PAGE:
Jack's next stop: Grimsley High School
"Now Middle School. Nothing has changed a lot about me; I'm still quiet as I could ever be. Old friends were still there for me, so I felt safe. Things changed here though. Assignments got more difficult and [there were] projects I thought I would never be able to do. From creating a wolf suit on stilts, to creating costumes, to creating a movie. Teachers in Middle School: Jonathan, Doug, Deirdre, Dean, Jenny, Sandra, Matt and Keisha. Without your help, I wouldn't be on this stage today. Middle School felt just like family."
Ya's next stop: Weaver Academy for the Performing and Visual Arts and Advanced Technology
"Before I do anything, I need to thank my family. Grant, you made me who I am in ways you can't even understand. You are always there for me, and I love you. Mom and Dad, thank you for putting me in this school and for supporting me in everything I do...Eighth grade is a confusing, scary fever dream. Everything stops being just a thing and becomes your last thing. Your last Marketplace; your last Land trip; your last Advisory; [your] last time in CASA; until finally, you're standing here for the last time. Thank you all for everything."
Isabel's next stop: Weaver Academy for the Performing and Visual Arts and Advanced Technology
"In his final year at this school, this kid, alongside his partner in crime, Owen Jacobs...started to run everything tech related, doing things like being the first students to run [theatrical productions] by themselves. This kid, in his final year, found out what he wanted to be. He found out what he was skilled at, and here he is, standing on a stage, the last day he will be a student here, telling you about the last three years of his life in the third person. How - meta - is - that?"
Hayden's next stop: Weaver Academy for the Performing and Visual Arts and Advanced Technology
"It took a little bit of time to adjust to the new homework load, but once I got past that, I had lots of fun in Jonathan's long-term [creative labs] projects, Dean's science labs, and Doug's math classes. I also had a blast at the land helping the Racoon tribe set up the Tipi, make a fire, and the fun job of washing dishes. I also enjoyed the woodworking rotation...Thank you to everyone that has helped make my experience at GMS the best it could be and making it possible for me to attend the STEM Early College next year."
Jean-Lou's next stop: STEM Early College at NC A&T State University
"After 12 years of the Greensboro Montessori School, I am definitely going to miss it. Leaving can be a scary and an exciting time. And I have had not only amazing relationships with friends throughout the years, but also with the teachers. You couldn't ask for more involved and caring teachers. Teachers, staff, and friends all in [an] awesome Montessori environment that all helped me grow to be ready for the next step in my life. After being here, I look around and realize I am ready. I have been well prepared and have learned the skills I need to move forward."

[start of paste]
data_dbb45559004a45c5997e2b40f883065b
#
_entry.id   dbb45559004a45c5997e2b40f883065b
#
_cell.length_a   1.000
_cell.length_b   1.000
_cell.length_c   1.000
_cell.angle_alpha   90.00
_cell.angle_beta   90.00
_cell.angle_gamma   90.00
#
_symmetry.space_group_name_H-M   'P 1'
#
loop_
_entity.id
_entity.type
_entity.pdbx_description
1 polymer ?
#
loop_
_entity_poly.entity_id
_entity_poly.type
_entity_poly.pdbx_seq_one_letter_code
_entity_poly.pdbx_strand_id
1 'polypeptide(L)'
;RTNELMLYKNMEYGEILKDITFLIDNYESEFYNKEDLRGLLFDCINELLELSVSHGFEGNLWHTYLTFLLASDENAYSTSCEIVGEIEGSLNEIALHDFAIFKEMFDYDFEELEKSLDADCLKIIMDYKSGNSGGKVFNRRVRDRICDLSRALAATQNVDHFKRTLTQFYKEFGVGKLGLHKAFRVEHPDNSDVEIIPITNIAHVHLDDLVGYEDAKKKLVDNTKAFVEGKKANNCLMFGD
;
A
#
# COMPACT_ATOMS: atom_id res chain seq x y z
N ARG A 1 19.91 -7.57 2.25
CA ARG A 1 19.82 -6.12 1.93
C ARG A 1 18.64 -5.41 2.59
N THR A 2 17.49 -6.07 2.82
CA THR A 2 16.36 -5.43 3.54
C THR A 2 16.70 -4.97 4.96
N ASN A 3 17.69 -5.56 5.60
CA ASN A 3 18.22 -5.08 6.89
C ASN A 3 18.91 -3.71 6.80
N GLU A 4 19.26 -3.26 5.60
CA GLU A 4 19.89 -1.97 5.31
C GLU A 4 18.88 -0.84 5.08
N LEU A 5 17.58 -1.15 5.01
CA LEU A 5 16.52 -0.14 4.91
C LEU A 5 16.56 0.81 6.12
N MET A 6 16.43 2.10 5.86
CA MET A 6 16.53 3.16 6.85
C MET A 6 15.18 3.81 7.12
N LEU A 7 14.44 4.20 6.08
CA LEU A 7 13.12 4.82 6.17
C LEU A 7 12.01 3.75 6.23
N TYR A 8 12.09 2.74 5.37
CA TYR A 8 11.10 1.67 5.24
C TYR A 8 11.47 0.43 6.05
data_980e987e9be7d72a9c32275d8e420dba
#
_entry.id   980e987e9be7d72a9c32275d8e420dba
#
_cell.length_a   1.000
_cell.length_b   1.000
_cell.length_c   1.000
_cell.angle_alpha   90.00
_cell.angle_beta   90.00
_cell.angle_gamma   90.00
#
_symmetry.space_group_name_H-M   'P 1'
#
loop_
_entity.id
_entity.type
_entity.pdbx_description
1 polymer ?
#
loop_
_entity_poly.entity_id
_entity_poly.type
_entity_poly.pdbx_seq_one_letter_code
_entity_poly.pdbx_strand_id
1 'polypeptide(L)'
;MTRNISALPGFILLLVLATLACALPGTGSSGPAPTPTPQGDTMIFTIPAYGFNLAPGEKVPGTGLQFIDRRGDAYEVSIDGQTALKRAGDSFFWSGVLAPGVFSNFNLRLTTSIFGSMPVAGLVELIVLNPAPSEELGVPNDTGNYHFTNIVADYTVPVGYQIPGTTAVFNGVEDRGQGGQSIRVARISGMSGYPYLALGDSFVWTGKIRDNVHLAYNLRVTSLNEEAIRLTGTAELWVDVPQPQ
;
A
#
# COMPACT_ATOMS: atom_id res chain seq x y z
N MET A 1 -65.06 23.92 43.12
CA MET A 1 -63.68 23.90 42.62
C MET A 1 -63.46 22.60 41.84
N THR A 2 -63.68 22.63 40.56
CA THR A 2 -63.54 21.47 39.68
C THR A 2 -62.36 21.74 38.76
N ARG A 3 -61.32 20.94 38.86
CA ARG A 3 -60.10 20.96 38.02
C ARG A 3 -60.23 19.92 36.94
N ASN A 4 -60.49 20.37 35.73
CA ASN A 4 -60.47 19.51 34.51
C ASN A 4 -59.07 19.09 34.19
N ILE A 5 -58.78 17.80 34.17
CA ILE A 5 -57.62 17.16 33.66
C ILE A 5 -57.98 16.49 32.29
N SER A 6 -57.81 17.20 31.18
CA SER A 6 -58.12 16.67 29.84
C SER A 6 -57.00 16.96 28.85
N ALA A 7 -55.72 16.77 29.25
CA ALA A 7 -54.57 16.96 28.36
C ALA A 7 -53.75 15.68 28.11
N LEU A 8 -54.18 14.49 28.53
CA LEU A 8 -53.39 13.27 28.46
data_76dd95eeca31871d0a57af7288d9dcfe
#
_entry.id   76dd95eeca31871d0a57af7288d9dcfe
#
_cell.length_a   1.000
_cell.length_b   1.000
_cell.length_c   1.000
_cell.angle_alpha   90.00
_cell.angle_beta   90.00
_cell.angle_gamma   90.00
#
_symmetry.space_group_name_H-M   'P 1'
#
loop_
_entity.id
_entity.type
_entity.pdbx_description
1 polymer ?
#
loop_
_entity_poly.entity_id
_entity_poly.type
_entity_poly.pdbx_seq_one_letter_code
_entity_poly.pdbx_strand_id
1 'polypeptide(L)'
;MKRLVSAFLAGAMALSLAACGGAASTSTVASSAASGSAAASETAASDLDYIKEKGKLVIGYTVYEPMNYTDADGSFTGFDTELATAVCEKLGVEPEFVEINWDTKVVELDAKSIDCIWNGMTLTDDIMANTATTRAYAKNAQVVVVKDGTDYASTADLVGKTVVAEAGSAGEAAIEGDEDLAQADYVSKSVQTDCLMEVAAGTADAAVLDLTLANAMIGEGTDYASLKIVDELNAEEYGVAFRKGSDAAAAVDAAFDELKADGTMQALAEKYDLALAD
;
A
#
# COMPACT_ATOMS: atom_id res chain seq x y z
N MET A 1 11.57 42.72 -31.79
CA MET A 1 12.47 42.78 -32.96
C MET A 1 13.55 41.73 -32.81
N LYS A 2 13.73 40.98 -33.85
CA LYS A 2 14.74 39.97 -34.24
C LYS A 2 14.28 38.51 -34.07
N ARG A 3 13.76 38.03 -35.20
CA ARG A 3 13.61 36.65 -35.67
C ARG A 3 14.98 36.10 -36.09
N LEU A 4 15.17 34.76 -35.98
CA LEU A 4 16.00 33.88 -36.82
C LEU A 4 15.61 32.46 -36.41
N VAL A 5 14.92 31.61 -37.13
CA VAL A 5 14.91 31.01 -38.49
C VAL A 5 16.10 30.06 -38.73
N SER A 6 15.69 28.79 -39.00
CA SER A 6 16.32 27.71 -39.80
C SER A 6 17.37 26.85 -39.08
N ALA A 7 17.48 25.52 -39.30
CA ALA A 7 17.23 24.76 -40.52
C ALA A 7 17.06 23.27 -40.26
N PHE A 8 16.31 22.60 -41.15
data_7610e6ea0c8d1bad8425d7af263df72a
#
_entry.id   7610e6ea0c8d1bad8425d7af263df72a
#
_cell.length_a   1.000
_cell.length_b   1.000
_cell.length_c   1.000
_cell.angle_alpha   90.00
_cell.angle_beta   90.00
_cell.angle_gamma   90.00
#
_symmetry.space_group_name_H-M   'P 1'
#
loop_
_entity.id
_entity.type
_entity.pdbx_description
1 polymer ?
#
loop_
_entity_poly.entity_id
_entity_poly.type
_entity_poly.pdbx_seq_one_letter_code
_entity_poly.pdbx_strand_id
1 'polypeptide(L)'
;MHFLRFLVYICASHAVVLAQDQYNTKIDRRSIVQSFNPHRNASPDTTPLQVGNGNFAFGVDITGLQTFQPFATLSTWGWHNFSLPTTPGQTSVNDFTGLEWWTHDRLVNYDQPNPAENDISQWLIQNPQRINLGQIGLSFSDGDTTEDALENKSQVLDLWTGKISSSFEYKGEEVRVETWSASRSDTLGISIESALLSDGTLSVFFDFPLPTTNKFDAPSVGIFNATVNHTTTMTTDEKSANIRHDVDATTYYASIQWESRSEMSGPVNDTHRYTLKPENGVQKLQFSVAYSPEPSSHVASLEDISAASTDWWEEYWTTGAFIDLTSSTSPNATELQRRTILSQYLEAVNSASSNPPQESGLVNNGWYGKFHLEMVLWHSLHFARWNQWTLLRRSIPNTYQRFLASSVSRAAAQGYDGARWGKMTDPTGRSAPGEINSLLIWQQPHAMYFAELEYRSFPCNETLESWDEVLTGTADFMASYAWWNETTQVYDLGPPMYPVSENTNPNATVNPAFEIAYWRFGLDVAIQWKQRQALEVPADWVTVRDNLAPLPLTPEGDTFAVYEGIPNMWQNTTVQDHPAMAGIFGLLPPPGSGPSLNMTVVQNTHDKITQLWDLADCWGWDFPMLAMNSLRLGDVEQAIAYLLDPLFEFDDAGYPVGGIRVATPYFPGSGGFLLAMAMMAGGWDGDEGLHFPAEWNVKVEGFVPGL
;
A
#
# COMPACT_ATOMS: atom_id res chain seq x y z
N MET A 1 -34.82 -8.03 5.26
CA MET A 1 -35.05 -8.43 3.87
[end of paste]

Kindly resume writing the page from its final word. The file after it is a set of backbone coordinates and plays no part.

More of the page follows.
Baxter's next stop: Page High School (pre-IB) or Weaver Academy for the Performing and Visual Arts and Advanced Technology
"I have spent..12 years of my life in this school and sometimes I gotta ask, 'Is this the real life or is [it] just fantasy?' This school has been amazing to me from the teachers to the staff, and this place has most definitely given me its all...A little known fact about me..I don't like change. But life forces you to change whether you like it or not...You just have to adapt."
Simon's next stop: Weaver Academy for the Performing and Visual Arts and Advanced Technology
"My experience at GMS has definitely been special...Learning in [a] Montessori environment is a lot more free. There aren't as many guidelines, and it's more based around genuine curiosity. I think in Montessori there are a lot more lessons that are being learned, and there are a lot of life skills that are involved. I've really enjoyed my time here and have made many memories with many people. Even though I've only been here one year, I'm gonna miss everyone so much, but I'm excited to see what's in store for me next."
Sophie's next stop: Northern Guilford High School
"My final word describes my Middle School experience is 'nuevo,' which means 'new' in Spanish. Everything is new here. You are thrust into projects and situations that you've never experienced before, and it's blissfully confusing to figure it out, solve the puzzle, get rid of the grit on the lens to see the full picture. I've done it all now, however. I've planted microgreens; I've led a group to be saved by aliens; I've branched out to new people, new groups of people; and I've learned by this. By every moment, every decision, I've grown as a person."
Eli's next stop: Weaver Academy for the Performing and Visual Arts and Advanced Technology
[dt_sc_h2]Looking Ahead to the Class of 2018[/dt_sc_h2]
In 1997, Greensboro Montessori School graduated its first class of three eighth-grade students. It seems fitting on the 20th anniversary of that historic occasion, we are proudly introducing the School's first class of ninth-grade students, and it is also comprised of three students. Greensboro Montessori School is proud to announce the intelligent, talented, creative and courageous young men who are boldly pioneering the School's ninth-grade program.